The writing is on the wall for buy-to-let, although the truth is, it’s been there ever since former Chancellor George Osborne unveiled his tax crackdown in 2015.
That’s when he announced that landlords would face cuts in the tax relief they can claim on mortgage interest payments, to a maximum of just 20%. The cut, introduced over four years from April 2017, was designed to create a “level playing field” between homeowners and investors, and it has certainly levelled the buy-to-let market.
Growing numbers of private landlords are exiting the market because they struggle to make ends meet, and we can expect a further exodus this year. A quarter of landlords plan to sell at least one of their properties in 2020, new research from Simply Business shows, blaming uncertain market conditions, government reforms, and tax increases. An astonishing half a million homes could be put up for sale.
Landlords also face a 3% stamp duty surcharge on purchases, which bumps up the levy on a £300,000 property from £5,000 to £14,000. No wonder 82% of landlords are not planning on buying any properties in 2020, according to Simply Business. Just 13% said they would buy this year.
Along with tax increases, the other main reason landlords are selling include increased government red tape, such as House in Multiple Occupation (HMO) licensing, which added new stipulations on the minimum size of rooms and banned administration fees.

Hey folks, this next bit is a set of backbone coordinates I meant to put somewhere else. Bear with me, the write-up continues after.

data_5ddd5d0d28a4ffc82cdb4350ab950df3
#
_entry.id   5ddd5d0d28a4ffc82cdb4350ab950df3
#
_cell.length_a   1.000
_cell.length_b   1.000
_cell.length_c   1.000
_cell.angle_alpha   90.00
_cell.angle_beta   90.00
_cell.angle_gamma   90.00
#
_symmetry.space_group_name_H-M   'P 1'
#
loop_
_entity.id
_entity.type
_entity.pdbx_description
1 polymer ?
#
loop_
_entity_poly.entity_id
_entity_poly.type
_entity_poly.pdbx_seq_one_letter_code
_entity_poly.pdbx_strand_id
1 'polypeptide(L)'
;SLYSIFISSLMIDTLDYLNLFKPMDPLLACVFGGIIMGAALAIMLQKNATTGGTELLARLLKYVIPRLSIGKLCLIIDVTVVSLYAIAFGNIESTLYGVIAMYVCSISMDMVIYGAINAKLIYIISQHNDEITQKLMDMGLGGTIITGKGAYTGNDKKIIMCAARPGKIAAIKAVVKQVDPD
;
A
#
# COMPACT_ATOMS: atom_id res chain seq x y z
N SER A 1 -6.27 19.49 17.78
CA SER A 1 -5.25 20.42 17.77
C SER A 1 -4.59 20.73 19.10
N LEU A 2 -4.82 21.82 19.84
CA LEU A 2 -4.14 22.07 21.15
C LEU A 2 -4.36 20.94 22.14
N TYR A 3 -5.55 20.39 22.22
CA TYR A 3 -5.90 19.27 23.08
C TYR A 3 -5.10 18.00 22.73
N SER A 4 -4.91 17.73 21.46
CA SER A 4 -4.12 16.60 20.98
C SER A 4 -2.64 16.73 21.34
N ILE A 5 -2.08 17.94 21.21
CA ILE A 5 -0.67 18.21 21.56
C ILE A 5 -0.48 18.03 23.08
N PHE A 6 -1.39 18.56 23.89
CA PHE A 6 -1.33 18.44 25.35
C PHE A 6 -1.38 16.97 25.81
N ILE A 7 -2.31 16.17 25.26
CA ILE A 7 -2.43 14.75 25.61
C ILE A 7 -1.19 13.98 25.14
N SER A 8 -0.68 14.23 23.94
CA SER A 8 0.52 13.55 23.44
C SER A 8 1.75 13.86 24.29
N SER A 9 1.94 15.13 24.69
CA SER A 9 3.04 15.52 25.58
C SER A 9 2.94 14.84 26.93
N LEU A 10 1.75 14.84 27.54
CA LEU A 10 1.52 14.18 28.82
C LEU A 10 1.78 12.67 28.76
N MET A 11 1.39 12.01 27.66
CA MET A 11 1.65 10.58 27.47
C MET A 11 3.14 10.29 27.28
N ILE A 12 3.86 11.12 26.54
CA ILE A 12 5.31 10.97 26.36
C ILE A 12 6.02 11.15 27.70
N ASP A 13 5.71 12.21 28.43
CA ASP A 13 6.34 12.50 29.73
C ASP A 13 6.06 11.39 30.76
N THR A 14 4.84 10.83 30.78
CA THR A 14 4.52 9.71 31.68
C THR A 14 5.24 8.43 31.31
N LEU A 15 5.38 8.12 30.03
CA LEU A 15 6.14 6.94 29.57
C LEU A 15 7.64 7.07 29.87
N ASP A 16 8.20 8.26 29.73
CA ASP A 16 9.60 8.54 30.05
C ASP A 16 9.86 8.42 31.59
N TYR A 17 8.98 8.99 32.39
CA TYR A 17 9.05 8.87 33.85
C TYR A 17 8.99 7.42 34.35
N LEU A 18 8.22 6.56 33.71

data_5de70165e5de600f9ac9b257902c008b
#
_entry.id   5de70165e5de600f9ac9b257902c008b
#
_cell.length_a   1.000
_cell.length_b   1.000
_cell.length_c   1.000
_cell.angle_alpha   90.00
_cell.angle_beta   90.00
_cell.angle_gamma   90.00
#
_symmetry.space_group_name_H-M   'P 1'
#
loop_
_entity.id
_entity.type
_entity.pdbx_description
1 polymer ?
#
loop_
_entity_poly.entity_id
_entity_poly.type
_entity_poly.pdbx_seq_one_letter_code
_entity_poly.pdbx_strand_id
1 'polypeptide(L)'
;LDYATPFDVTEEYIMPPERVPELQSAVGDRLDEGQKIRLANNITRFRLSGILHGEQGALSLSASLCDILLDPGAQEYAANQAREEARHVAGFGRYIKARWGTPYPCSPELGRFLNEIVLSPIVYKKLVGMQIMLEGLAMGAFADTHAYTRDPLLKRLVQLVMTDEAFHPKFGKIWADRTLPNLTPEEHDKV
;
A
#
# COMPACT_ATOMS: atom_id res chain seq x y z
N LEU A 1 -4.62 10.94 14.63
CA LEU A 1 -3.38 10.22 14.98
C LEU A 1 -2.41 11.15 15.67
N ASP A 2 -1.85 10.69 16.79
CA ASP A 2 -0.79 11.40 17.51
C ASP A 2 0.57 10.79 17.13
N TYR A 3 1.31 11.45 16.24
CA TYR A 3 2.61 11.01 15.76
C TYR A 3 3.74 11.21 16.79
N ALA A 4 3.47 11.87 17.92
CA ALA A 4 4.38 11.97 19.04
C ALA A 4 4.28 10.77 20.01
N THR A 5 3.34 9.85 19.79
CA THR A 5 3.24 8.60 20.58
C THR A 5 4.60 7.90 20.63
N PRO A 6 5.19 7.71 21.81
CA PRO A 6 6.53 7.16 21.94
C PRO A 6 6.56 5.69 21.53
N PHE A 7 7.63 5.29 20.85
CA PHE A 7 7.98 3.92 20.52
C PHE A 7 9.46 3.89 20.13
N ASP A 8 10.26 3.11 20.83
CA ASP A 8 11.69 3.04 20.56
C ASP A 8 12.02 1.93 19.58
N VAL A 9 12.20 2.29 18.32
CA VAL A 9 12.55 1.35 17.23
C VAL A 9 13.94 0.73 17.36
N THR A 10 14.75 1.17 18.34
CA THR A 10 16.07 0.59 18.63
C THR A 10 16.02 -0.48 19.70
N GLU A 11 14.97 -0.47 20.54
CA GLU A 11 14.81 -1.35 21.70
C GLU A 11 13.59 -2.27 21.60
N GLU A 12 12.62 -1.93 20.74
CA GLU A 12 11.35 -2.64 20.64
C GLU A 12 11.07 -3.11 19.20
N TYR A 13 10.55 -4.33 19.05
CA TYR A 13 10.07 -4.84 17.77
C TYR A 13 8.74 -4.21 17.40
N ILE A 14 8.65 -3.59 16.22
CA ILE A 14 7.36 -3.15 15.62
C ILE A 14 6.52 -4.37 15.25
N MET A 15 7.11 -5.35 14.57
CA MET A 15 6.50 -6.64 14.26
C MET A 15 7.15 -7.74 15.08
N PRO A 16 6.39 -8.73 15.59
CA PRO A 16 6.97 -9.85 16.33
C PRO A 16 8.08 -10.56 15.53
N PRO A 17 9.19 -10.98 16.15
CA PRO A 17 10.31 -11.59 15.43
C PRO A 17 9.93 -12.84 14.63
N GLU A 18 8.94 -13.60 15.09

Other issues include rising rental costs, economic instability, and slowing house prices. This means income from rental isn’t just under pressure, capital growth is too.
This confirms my opinion that the life is being squeezed out of the once hugely attractive buy-to-let sector. Remember, the Treasury has even reduced ‘wear and tear’ allowances for landlords. When the government effectively goes to war on an investment, resistance is futile.
Shares are so much easier
Amateur landlords also have all the effort of doing up and maintaining a property, finding and replacing tenants, appointing and paying a managing agent, and sorting out the income tax and capital gains tax. House prices are also expensive, and continue to slow. Despite December’s pick-up, prices rose just 1% last year, according to Halifax.
By comparison, the US S&P 500 index rose 27%, the global MSCI index jumped 25%, and the FTSE 100 grew more than 10%.
The other big advantage is that if you invest inside a Stocks and Shares ISA, you do not have to pay any income tax or capital gains tax on your returns, for life. Also, there are no leaking roofs to fix, lazy letting agents to chase, deposits to collect, or tenants to chivvy into paying their rent.
You can build a portfolio of top FTSE 100 stocks in just a few minutes, then sit back and leave your capital to grow and your dividend income to roll up, making you steadily richer. Here are three FTSE 100 stocks you could buy for an ISA today.
Of course, share prices can be volatile, and do not rise every year, but in the longer run the general trajectory is upwards. And whatever happens, it will be a lot less bother than a buy-to-let.
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Harvey Jones has no position in any of the shares mentioned. The Motley Fool UK has no position in any of the shares mentioned. Views expressed on the companies mentioned in this article are those of the writer and therefore may differ from the official recommendations we make in our subscription services such as Share Advisor, Hidden Winners and Pro. Here at The Motley Fool we believe that considering a diverse range of insights makes us better investors.
Motley Fool UK 2020